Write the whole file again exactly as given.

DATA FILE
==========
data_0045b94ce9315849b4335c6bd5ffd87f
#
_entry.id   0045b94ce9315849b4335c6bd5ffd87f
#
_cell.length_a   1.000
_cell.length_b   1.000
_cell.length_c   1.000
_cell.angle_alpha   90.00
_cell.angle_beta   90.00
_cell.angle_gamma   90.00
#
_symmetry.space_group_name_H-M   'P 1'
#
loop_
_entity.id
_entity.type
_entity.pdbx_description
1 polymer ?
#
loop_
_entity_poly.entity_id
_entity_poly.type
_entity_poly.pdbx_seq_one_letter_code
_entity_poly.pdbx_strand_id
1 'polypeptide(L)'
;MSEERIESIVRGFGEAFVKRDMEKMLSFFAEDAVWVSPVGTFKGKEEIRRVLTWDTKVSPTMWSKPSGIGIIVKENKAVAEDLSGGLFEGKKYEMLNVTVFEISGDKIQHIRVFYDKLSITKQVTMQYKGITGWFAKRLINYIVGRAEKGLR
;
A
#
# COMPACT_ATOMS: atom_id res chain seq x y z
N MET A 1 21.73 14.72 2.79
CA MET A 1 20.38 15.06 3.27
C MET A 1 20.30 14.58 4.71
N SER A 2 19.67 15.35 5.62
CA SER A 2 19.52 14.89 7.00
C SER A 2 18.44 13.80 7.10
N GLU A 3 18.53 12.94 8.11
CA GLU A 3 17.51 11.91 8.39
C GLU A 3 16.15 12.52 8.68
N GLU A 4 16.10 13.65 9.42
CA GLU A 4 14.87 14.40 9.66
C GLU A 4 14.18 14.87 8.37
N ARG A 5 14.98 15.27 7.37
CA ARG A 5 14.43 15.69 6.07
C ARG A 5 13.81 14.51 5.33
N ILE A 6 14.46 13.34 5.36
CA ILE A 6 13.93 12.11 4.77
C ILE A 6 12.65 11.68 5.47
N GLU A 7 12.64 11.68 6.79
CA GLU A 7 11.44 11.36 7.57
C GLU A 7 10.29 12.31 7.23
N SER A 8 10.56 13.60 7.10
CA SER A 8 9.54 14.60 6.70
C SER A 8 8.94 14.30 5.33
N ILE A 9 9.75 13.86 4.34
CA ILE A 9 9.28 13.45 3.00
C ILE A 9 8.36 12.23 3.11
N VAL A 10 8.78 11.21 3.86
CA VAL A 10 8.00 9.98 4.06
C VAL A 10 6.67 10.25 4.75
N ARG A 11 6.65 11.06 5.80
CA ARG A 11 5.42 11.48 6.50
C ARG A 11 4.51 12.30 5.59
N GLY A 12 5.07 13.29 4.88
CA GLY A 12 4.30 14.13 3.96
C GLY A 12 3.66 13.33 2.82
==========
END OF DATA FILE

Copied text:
data_0045b94ce9315849b4335c6bd5ffd87f
#
_entry.id   0045b94ce9315849b4335c6bd5ffd87f
#
_cell.length_a   1.000
_cell.length_b   1.000
_cell.length_c   1.000
_cell.angle_alpha   90.00
_cell.angle_beta   90.00
_cell.angle_gamma   90.00
#
_symmetry.space_group_name_H-M   'P 1'
#
loop_
_entity.id
_entity.type
_entity.pdbx_description
1 polymer ?
#
loop_
_entity_poly.entity_id
_entity_poly.type
_entity_poly.pdbx_seq_one_letter_code
_entity_poly.pdbx_strand_id
1 'polypeptide(L)'
;MSEERIESIVRGFGEAFVKRDMEKMLSFFAEDAVWVSPVGTFKGKEEIRRVLTWDTKVSPTMWSKPSGIGIIVKENKAVAEDLSGGLFEGKKYEMLNVTVFEISGDKIQHIRVFYDKLSITKQVTMQYKGITGWFAKRLINYIVGRAEKGLR
;
A
#
# COMPACT_ATOMS: atom_id res chain seq x y z
N MET A 1 21.73 14.72 2.79
CA MET A 1 20.38 15.06 3.27
C MET A 1 20.30 14.58 4.71
N SER A 2 19.67 15.35 5.62
CA SER A 2 19.52 14.89 7.00
C SER A 2 18.44 13.80 7.10
N GLU A 3 18.53 12.94 8.11
CA GLU A 3 17.51 11.91 8.39
C GLU A 3 16.15 12.52 8.68
N GLU A 4 16.10 13.65 9.42
CA GLU A 4 14.87 14.40 9.66
C GLU A 4 14.18 14.87 8.37
N ARG A 5 14.98 15.27 7.37
CA ARG A 5 14.43 15.69 6.07
C ARG A 5 13.81 14.51 5.33
N ILE A 6 14.46 13.34 5.36
CA ILE A 6 13.93 12.11 4.77
C ILE A 6 12.65 11.68 5.47
N GLU A 7 12.64 11.68 6.79
CA GLU A 7 11.44 11.36 7.57
C GLU A 7 10.29 12.31 7.23
N SER A 8 10.56 13.60 7.10
CA SER A 8 9.54 14.60 6.70
C SER A 8 8.94 14.30 5.33
N ILE A 9 9.75 13.86 4.34
CA ILE A 9 9.28 13.45 3.00
C ILE A 9 8.36 12.23 3.11
N VAL A 10 8.78 11.21 3.86
CA VAL A 10 8.00 9.98 4.06
C VAL A 10 6.67 10.25 4.75
N ARG A 11 6.65 11.06 5.80
CA ARG A 11 5.42 11.48 6.50
C ARG A 11 4.51 12.30 5.59
N GLY A 12 5.07 13.29 4.88
CA GLY A 12 4.30 14.13 3.96
C GLY A 12 3.66 13.33 2.82